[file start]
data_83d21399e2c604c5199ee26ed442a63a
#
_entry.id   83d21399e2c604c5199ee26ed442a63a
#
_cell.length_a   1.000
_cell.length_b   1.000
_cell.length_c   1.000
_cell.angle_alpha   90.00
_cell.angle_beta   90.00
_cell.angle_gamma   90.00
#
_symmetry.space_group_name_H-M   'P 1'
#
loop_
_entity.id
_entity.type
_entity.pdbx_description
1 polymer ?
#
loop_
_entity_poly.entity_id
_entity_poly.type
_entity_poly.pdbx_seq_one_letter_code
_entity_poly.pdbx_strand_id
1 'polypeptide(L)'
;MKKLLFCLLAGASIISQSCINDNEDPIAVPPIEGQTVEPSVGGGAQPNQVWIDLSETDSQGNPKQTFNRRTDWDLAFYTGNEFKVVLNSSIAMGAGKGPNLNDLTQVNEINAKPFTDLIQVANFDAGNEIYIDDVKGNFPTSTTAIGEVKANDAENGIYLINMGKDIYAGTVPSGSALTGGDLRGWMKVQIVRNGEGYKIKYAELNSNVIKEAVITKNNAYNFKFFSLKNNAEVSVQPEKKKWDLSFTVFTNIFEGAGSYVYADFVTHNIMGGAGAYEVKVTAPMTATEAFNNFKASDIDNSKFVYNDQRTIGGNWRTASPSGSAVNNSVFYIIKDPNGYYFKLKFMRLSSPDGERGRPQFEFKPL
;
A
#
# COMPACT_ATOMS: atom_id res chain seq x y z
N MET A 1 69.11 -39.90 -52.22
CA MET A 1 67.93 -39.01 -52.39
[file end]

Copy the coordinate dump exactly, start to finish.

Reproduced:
data_83d21399e2c604c5199ee26ed442a63a
#
_entry.id   83d21399e2c604c5199ee26ed442a63a
#
_cell.length_a   1.000
_cell.length_b   1.000
_cell.length_c   1.000
_cell.angle_alpha   90.00
_cell.angle_beta   90.00
_cell.angle_gamma   90.00
#
_symmetry.space_group_name_H-M   'P 1'
#
loop_
_entity.id
_entity.type
_entity.pdbx_description
1 polymer ?
#
loop_
_entity_poly.entity_id
_entity_poly.type
_entity_poly.pdbx_seq_one_letter_code
_entity_poly.pdbx_strand_id
1 'polypeptide(L)'
;MKKLLFCLLAGASIISQSCINDNEDPIAVPPIEGQTVEPSVGGGAQPNQVWIDLSETDSQGNPKQTFNRRTDWDLAFYTGNEFKVVLNSSIAMGAGKGPNLNDLTQVNEINAKPFTDLIQVANFDAGNEIYIDDVKGNFPTSTTAIGEVKANDAENGIYLINMGKDIYAGTVPSGSALTGGDLRGWMKVQIVRNGEGYKIKYAELNSNVIKEAVITKNNAYNFKFFSLKNNAEVSVQPEKKKWDLSFTVFTNIFEGAGSYVYADFVTHNIMGGAGAYEVKVTAPMTATEAFNNFKASDIDNSKFVYNDQRTIGGNWRTASPSGSAVNNSVFYIIKDPNGYYFKLKFMRLSSPDGERGRPQFEFKPL
;
A
#
# COMPACT_ATOMS: atom_id res chain seq x y z
N MET A 1 69.11 -39.90 -52.22
CA MET A 1 67.93 -39.01 -52.39